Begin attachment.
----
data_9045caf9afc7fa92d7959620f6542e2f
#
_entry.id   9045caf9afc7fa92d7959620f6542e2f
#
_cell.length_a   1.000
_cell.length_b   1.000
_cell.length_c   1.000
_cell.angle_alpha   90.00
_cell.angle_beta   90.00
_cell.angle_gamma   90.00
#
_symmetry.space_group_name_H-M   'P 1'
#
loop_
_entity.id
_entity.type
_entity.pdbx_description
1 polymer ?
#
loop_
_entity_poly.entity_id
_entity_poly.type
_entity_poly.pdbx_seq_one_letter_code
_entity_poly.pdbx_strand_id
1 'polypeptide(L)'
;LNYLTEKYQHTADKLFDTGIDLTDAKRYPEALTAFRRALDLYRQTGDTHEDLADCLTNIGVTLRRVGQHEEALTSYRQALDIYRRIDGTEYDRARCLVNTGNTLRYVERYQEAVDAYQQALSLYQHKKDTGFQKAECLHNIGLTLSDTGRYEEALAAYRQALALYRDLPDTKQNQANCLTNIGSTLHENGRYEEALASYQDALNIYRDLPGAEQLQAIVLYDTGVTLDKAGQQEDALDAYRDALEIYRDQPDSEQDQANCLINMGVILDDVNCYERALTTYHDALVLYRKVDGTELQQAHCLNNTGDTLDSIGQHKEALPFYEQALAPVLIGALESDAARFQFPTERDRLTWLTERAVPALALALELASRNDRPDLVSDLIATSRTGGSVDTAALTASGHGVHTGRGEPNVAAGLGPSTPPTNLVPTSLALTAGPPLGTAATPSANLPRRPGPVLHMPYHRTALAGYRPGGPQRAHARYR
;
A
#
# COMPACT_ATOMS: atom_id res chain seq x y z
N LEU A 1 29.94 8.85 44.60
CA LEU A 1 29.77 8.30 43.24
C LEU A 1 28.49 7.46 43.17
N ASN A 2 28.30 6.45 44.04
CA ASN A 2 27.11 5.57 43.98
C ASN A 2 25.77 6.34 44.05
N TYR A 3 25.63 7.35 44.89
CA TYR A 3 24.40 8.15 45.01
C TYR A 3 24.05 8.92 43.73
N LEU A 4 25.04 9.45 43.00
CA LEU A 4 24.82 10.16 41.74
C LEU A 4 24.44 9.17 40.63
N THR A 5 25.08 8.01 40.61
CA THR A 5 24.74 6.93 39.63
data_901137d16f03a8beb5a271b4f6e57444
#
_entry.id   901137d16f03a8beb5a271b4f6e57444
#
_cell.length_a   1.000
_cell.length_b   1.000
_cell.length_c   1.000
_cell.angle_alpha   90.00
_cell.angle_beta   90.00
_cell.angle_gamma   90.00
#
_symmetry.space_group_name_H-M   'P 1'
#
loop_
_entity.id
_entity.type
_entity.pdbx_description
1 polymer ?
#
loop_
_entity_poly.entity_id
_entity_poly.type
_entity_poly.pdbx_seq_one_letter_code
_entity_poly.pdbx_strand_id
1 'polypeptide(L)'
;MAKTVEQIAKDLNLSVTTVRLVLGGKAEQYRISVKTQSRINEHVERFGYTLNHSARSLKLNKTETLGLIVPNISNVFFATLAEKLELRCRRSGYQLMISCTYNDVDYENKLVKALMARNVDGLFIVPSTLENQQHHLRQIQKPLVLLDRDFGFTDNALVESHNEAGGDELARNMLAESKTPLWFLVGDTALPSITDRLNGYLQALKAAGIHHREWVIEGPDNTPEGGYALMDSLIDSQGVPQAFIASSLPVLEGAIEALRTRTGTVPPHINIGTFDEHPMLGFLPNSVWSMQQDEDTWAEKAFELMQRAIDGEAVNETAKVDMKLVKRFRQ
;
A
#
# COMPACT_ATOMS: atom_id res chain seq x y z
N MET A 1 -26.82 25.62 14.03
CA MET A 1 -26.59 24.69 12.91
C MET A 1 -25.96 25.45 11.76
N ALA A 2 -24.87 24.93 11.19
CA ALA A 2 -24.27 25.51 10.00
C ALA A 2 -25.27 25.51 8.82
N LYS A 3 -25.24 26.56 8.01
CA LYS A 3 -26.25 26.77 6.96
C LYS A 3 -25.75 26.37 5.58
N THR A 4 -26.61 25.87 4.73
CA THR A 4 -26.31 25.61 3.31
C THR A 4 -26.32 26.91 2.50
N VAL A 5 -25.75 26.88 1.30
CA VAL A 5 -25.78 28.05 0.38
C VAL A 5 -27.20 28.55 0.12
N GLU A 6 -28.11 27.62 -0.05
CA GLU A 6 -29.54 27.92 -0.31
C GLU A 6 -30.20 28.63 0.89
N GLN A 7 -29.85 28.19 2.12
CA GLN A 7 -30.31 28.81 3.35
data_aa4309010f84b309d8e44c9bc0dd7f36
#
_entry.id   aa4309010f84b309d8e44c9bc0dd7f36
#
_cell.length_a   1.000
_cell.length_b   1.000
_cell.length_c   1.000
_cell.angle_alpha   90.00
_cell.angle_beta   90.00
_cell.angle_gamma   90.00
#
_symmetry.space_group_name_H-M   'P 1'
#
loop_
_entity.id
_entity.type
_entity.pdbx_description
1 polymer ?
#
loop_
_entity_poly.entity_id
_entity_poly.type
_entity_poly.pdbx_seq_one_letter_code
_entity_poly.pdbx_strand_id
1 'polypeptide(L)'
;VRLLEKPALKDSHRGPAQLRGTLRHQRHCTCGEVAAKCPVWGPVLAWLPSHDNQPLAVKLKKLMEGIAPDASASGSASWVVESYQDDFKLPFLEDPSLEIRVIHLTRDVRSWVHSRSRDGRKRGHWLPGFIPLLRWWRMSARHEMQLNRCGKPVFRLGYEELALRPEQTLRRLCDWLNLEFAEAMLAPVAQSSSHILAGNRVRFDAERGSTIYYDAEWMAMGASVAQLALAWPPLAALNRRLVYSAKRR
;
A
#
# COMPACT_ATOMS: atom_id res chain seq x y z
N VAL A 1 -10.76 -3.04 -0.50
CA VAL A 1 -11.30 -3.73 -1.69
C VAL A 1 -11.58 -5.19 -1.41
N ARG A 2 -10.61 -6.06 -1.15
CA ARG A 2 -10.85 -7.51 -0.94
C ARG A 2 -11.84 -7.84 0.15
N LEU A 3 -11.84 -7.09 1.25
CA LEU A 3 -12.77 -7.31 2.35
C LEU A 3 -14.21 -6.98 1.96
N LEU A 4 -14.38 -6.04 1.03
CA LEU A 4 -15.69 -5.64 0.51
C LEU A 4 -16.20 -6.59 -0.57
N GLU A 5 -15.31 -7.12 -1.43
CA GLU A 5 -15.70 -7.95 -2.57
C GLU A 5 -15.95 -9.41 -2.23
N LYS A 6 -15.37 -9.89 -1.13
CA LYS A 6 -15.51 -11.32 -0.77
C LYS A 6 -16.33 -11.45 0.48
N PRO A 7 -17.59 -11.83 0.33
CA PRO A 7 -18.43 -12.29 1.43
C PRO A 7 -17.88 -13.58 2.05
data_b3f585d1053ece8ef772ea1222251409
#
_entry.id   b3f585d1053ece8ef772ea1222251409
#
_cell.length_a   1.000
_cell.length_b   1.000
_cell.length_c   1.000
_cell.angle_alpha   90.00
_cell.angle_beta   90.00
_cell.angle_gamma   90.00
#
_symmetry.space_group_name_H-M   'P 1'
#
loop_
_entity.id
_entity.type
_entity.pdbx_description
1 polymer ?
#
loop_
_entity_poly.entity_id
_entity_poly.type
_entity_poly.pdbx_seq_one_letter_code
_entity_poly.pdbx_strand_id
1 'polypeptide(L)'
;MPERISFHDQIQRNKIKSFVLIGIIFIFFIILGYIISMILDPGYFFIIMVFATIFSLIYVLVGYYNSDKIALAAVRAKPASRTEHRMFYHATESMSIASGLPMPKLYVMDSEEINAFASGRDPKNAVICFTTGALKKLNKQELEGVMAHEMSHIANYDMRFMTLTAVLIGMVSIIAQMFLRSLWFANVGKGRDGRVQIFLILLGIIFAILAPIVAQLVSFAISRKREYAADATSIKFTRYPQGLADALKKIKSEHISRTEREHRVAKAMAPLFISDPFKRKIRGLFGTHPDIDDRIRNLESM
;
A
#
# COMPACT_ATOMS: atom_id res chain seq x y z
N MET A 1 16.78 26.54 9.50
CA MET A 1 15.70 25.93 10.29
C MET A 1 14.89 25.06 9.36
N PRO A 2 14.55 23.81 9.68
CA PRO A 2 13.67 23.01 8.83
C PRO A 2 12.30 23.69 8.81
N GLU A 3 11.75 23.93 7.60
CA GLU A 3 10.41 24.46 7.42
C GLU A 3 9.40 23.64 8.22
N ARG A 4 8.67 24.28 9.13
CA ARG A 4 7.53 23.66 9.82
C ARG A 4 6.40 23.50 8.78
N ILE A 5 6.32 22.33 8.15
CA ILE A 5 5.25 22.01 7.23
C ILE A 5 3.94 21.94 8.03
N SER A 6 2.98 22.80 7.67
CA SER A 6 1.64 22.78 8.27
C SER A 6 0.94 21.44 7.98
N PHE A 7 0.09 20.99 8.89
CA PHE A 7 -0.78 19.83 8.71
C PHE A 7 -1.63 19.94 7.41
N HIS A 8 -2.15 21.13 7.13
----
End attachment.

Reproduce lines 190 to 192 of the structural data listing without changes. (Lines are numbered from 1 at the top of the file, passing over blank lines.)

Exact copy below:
C ILE A 5 3.94 21.94 8.03
N SER A 6 2.98 22.80 7.67
CA SER A 6 1.64 22.78 8.27